What is the opposite of tolerance? Is it intolerance? No. I think the opposite of tolerance might be caring. When you genuinely care about ideals you have about people and things, then you will appropriately stand for truth. Yet, this gets you to the root of the problem…doesn’t it? All to often you may not be clear about what is truth. Here’s the truth…

Tolerate something long enough and it becomes acceptable.

Accept something long enough and it becomes familiar.

And if it’s familiar long enough – it becomes right – even righteous.

At this point everyone does what is right in his own eyes. It happened to God’s Old Testament people (Judges 17:6; 21:25) and it can happen to you. It can happen to you but it doesn’t have to happen to you. Just be careful what you tolerate!

Not everything we tolerate is a sin or national crisis. Sometimes we tolerate “dumb” stuff. Some examples might help: If you Tolerate laziness, in yourself or anyone, and what do you hope to gain? If you Tolerate overspending, then eventually you may have to live with her children named poverty and hardship – and they have an insatiable appetite! If you Tolerate people misbehaving in your life/world, anyone, then you likely will live in chaos, conflict, strive and serious avoidance.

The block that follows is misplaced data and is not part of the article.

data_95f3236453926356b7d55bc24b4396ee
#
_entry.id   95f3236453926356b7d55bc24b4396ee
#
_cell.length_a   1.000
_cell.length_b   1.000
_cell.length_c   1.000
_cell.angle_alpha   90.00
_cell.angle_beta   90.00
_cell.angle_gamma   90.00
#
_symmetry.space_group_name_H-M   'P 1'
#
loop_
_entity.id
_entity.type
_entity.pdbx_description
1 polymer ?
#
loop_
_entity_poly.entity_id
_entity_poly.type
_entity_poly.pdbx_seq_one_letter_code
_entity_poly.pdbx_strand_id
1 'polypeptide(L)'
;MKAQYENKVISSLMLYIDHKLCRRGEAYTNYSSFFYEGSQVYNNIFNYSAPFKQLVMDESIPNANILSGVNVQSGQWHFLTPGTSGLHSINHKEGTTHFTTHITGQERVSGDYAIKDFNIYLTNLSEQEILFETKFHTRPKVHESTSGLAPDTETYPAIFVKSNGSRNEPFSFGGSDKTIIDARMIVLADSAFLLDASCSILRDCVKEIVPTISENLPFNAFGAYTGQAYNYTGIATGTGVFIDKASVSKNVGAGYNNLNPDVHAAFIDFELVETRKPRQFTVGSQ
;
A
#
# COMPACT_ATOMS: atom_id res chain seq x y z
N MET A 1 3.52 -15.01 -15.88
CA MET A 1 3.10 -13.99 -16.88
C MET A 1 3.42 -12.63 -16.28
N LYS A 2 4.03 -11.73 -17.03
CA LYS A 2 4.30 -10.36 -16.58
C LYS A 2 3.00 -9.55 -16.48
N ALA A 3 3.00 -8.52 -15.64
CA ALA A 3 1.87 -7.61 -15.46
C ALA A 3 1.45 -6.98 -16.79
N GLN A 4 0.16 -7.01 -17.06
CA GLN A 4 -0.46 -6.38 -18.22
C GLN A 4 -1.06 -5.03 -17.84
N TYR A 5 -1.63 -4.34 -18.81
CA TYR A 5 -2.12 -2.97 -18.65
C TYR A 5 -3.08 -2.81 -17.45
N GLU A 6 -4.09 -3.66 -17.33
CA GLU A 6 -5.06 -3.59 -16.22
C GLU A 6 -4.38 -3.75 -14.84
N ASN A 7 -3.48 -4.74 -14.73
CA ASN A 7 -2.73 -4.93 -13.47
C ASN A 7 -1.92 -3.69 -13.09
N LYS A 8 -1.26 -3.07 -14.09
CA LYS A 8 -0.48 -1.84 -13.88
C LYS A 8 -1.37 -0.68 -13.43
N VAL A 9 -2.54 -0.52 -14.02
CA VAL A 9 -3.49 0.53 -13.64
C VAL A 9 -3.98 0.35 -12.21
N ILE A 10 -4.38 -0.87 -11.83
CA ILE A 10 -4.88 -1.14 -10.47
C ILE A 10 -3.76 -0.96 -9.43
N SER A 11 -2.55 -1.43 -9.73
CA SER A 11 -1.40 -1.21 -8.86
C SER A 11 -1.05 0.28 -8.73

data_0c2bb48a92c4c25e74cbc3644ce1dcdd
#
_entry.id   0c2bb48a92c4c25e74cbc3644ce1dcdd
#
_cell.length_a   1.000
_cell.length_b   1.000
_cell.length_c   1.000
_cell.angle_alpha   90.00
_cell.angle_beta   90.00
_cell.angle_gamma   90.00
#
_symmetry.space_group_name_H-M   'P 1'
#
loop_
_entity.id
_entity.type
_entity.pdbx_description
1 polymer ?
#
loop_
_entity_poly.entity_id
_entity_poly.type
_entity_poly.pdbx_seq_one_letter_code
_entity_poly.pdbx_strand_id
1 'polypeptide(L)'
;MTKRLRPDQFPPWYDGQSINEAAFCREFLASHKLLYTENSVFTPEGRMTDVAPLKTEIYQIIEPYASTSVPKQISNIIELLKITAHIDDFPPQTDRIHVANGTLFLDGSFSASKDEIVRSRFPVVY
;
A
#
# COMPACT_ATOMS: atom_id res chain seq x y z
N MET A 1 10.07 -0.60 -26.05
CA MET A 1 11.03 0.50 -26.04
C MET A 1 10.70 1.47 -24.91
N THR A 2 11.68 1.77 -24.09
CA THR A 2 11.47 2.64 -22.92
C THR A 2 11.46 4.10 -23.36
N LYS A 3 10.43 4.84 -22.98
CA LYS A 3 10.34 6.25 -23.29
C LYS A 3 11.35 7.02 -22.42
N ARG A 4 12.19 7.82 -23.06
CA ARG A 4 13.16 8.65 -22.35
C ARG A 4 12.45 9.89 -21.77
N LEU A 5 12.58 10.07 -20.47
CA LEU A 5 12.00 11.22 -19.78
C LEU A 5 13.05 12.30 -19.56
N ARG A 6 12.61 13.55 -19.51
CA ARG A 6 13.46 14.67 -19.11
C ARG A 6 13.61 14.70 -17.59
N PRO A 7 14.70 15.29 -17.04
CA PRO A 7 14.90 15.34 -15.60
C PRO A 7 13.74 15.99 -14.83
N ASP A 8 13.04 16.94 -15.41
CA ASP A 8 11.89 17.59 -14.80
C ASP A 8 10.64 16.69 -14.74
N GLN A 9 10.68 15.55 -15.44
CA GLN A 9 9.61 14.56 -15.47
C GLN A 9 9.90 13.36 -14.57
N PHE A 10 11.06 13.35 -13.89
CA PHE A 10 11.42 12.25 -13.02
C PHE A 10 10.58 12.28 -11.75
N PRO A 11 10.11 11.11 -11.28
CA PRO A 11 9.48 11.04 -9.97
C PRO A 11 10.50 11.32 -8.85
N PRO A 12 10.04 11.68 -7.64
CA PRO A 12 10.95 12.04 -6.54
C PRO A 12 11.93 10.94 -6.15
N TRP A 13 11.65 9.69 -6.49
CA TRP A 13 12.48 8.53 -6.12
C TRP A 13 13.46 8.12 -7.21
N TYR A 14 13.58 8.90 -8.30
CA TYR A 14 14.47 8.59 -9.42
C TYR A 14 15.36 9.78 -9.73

It begins with building a tolerance for something…anything. That is usually accomplished by allowing existence or practice of something without interference. Often it is tolerating something that you do not necessarily like or agree with. You just tolerate it. You allow it to exist or to be practiced without interference. Why would you do that? Good question? What’s the answer? Is it…Fear of rejection/Desire for acceptance…Lack of courage…Laziness…Avoiding conflict? Your guess is as good as mine.